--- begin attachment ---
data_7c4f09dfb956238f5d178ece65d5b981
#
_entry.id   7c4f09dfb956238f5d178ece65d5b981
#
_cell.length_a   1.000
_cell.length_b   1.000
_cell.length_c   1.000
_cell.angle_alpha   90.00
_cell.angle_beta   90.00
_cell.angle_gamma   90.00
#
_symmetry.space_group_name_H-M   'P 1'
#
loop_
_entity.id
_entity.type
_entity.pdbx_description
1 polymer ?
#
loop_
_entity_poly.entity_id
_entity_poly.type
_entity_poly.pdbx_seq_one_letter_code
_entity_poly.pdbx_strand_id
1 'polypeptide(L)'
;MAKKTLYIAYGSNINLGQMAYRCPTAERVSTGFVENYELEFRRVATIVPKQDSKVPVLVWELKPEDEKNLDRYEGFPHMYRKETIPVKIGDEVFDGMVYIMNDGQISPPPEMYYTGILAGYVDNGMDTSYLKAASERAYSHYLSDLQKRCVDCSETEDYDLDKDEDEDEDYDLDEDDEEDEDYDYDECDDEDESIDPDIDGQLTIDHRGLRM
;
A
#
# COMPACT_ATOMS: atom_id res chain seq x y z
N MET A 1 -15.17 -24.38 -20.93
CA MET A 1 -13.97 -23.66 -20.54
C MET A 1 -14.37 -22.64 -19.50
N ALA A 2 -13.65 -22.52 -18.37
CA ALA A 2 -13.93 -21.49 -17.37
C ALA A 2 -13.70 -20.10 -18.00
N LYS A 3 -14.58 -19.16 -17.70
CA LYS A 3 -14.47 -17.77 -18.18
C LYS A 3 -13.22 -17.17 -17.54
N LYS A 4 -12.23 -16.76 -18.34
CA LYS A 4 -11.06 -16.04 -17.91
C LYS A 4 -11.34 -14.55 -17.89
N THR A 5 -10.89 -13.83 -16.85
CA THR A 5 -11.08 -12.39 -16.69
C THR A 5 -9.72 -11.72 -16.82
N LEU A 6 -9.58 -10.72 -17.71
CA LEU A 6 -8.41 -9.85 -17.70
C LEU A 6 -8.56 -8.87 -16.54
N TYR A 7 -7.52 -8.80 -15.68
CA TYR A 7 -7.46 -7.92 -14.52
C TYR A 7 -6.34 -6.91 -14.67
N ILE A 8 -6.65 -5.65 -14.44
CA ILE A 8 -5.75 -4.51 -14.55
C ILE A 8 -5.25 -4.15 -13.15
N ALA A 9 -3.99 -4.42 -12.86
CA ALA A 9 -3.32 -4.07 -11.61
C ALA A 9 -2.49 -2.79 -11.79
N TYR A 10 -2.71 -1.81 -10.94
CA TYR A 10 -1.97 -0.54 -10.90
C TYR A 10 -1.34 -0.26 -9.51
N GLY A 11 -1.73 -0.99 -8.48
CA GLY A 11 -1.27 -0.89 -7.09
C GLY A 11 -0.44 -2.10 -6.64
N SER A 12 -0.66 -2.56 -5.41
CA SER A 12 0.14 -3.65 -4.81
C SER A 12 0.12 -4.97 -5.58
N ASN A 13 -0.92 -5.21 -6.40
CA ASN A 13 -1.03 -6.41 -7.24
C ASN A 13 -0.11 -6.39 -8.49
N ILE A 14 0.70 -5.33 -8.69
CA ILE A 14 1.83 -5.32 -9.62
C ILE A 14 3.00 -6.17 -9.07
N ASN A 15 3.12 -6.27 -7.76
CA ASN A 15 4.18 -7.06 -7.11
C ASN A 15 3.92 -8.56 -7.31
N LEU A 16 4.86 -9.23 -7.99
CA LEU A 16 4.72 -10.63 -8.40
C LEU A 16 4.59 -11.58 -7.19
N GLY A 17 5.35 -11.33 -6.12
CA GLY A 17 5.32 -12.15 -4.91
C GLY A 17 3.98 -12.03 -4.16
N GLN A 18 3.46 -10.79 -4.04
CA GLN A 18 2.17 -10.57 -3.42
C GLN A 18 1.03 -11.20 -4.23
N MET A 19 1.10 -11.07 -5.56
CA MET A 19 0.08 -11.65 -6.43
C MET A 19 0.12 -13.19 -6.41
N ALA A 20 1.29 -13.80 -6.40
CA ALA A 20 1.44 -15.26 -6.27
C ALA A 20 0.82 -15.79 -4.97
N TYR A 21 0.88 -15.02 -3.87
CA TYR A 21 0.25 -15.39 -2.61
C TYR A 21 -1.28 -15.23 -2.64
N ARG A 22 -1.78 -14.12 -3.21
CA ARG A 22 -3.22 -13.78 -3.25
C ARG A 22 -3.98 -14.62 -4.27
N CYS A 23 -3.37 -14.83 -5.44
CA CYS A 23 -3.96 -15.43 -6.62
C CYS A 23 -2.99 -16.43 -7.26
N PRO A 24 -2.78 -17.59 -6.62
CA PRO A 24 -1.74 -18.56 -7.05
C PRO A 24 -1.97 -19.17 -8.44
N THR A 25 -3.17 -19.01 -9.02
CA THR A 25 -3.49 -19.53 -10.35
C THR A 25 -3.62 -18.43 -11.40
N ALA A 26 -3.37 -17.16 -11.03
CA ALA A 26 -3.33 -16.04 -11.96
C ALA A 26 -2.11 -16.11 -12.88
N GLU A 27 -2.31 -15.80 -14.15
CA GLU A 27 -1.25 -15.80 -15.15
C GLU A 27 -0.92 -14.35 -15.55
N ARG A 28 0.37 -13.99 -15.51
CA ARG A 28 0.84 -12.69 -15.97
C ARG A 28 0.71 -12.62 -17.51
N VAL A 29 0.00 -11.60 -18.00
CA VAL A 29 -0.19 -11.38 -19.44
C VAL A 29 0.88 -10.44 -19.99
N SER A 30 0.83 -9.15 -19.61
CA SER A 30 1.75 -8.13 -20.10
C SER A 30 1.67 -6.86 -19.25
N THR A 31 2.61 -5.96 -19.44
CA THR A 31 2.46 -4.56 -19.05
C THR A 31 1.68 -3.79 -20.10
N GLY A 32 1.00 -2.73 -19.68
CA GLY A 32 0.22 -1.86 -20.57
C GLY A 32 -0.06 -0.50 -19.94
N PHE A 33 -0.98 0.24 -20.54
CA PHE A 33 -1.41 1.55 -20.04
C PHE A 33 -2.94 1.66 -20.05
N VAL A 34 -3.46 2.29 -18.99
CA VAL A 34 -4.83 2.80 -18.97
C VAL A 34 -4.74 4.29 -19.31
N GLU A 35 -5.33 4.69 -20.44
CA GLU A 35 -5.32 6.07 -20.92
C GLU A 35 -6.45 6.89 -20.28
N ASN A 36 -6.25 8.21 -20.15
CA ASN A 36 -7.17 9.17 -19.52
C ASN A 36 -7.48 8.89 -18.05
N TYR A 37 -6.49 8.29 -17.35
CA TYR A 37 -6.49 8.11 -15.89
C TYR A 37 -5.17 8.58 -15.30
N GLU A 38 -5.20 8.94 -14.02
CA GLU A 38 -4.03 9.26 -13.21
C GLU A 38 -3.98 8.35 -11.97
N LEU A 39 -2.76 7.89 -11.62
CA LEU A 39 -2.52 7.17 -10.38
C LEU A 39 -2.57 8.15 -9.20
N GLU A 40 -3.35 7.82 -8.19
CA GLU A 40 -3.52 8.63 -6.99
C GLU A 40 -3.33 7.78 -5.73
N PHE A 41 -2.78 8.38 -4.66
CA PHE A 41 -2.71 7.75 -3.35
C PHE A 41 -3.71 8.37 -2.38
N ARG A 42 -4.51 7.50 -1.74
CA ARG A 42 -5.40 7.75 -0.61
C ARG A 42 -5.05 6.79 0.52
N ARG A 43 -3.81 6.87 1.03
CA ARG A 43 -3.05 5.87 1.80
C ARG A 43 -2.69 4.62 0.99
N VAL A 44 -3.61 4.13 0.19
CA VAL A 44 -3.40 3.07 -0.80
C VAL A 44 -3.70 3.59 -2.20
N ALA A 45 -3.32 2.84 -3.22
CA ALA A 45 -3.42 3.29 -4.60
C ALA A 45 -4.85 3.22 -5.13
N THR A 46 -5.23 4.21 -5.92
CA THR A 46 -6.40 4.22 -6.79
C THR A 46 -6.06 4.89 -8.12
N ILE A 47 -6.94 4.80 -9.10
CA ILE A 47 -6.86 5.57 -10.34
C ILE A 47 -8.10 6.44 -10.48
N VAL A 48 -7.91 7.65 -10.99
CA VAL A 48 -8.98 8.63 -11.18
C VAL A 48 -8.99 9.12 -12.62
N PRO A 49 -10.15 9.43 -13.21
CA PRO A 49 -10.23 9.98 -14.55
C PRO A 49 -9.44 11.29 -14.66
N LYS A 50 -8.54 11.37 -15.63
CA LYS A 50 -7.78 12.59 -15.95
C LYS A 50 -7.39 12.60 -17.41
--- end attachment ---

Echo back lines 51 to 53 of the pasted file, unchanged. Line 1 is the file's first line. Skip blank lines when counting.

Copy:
C TYR A 7 -6.34 -6.91 -14.67
N ILE A 8 -6.65 -5.65 -14.44
CA ILE A 8 -5.75 -4.51 -14.55